December 5, 2022

The Life of Captain James Willie

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Julie Rodgers Art

James Willie was the Captain of the Willie handcart company, the last handcart company. There have been many stories of miracles that were experienced on the trail. There was much hardship, but so many miracles. How lucky we are to have the view looking backwards of the faith and strength that these faithful people have bee able to teach us, hundreds of years later.

James Willie was born November 1, 1814 in Hampshire England. He came to America in 1835 and married soon after arriving. James Willie was was converted to The Church of Jesus Christ of Latter-Day Saints in 1842. Ten years after he was baptized he was called back to England on a mission. When James was released from his missions he was asked to help the new converts on their way to the United States to the Salt Lake Valley.

Willie Handcart Journey

Captain James Willie was the captain of the handcart group around 500 people when they first left Iowa City and then about 404 people left Florence to go to the Utah Territory. Around 68 people from his company died in the route. The company left late in the season and faced incredible hardships and death during the journey.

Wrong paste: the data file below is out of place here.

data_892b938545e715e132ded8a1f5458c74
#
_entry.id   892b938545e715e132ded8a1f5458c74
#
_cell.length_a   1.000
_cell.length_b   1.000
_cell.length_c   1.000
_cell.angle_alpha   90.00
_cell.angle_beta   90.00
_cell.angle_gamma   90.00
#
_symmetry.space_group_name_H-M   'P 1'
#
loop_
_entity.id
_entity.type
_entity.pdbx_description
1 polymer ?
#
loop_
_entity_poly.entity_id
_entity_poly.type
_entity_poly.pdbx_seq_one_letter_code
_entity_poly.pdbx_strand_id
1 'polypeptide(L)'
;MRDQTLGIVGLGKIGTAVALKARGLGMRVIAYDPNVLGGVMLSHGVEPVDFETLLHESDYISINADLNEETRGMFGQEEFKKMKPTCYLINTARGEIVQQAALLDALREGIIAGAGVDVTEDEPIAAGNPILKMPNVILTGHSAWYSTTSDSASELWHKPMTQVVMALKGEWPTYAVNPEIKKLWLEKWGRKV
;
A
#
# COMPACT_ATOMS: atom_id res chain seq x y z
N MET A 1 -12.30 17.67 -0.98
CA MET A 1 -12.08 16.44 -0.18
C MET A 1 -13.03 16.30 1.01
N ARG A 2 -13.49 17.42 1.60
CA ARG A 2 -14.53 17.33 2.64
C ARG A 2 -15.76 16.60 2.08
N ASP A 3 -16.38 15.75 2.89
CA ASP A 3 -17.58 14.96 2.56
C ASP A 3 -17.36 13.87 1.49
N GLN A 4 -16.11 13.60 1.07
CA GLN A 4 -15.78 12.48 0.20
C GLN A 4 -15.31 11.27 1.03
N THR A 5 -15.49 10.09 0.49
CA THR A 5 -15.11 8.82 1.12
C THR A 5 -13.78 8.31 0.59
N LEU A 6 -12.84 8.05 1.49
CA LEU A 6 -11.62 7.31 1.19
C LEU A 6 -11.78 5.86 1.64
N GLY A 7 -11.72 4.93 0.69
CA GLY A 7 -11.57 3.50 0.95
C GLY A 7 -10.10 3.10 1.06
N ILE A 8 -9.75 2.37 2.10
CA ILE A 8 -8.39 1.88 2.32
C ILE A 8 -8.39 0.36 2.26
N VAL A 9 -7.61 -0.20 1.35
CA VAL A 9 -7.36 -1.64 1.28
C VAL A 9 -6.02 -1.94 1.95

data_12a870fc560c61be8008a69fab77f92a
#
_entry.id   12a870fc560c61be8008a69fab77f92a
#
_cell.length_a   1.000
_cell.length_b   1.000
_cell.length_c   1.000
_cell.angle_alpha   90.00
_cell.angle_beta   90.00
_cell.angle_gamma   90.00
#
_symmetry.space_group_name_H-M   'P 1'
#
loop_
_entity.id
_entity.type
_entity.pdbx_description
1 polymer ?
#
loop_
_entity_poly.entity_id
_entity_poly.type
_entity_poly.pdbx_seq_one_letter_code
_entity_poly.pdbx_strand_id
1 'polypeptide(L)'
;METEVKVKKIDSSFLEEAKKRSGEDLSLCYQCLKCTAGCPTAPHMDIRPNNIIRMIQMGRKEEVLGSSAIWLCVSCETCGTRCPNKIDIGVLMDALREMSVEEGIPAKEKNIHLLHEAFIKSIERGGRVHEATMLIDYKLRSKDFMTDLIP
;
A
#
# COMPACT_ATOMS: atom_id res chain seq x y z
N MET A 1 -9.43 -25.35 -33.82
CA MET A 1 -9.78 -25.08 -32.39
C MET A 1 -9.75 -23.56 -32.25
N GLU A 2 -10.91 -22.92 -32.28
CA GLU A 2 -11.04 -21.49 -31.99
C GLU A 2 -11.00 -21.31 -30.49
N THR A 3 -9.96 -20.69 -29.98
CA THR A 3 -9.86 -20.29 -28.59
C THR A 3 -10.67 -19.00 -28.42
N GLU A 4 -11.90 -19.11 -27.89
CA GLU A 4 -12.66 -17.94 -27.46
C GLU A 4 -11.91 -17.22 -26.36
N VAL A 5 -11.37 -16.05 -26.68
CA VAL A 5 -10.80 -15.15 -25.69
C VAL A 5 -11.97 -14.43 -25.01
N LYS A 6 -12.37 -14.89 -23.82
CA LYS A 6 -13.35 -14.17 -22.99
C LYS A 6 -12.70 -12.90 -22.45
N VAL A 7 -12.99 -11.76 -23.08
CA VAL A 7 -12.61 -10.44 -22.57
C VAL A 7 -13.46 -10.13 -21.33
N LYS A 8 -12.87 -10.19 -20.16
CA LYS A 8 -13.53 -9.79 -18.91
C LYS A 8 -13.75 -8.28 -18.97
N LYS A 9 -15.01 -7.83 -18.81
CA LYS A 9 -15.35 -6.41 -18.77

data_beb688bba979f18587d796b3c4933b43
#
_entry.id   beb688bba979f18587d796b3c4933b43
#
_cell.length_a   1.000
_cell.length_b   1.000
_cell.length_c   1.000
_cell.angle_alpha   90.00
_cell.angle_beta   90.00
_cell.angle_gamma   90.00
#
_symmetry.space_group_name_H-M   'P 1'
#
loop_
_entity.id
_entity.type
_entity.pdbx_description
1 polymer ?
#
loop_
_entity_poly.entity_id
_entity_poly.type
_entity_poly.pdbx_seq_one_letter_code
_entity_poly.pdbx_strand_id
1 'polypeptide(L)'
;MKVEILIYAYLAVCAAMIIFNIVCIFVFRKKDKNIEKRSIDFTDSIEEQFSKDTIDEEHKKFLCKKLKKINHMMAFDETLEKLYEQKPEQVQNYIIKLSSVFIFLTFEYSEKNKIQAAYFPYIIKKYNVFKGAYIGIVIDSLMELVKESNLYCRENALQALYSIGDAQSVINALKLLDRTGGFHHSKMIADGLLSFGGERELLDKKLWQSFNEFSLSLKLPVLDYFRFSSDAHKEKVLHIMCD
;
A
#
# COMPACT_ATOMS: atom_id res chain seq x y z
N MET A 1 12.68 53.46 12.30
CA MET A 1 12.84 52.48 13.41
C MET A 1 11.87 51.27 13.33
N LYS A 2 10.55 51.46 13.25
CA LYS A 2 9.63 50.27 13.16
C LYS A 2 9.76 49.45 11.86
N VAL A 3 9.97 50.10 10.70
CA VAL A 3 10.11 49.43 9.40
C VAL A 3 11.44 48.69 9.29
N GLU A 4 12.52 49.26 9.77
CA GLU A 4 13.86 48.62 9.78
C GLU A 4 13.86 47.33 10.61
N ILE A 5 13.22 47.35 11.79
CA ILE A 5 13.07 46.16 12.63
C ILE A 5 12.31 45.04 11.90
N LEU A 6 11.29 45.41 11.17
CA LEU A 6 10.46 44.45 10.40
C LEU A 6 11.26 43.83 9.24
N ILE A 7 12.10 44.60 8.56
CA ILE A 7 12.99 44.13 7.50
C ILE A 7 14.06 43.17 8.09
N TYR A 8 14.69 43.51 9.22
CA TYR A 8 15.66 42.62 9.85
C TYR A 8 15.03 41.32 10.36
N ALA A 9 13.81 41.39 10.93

Handcart Pioneers, by Sam Lawlor

One of the pioneers that crossed with Willie group said ”I believe there has never before been a company with so many old and young, halt, blind, and lame, from so many nations[that] crossed the sea.”

James Willie was on his way home from his mission in England when he was asked to help this group to cross the plaines. James had been away from his wife and their four young children for four years, when he was finally on his way home.

Many of the people James Willie converted on England ended up joining his handcart company in 1856. Imagine being the missionary that converted so many people and then being their captain on this excruciating journey to Utah. It is heart wrenching to hear what had happened to these faithful people and their leaders.

Miracles Of the Willie Handcart Company

James Willie was no stranger to the dangers of the frontier. He was an experienced frontiersman, but he was helping a group of people with no experience coming from Europe, and nobody knew how . In fact, 20% of the people in his handcart company did not even speak English, making communication very difficult maybe even impossible.